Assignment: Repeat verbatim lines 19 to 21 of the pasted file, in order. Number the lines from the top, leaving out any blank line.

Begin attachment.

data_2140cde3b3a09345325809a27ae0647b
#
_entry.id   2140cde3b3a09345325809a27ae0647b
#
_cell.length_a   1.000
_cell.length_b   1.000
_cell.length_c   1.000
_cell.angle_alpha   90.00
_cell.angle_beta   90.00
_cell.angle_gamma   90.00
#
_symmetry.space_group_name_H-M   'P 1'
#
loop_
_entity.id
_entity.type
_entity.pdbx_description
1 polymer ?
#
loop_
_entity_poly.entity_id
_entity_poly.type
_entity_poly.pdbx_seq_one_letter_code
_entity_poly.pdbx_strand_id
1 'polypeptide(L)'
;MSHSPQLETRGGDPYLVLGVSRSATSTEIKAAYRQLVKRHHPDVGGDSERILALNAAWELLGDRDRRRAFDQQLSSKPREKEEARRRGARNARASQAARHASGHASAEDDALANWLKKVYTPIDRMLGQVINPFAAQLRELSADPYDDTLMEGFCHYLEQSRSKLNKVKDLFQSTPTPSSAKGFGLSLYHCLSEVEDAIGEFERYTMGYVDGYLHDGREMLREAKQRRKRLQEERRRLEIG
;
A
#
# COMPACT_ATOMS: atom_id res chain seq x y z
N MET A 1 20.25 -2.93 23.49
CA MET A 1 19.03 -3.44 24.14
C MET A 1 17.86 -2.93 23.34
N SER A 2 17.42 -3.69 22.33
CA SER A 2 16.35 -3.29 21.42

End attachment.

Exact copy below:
#
loop_
_entity_poly.entity_id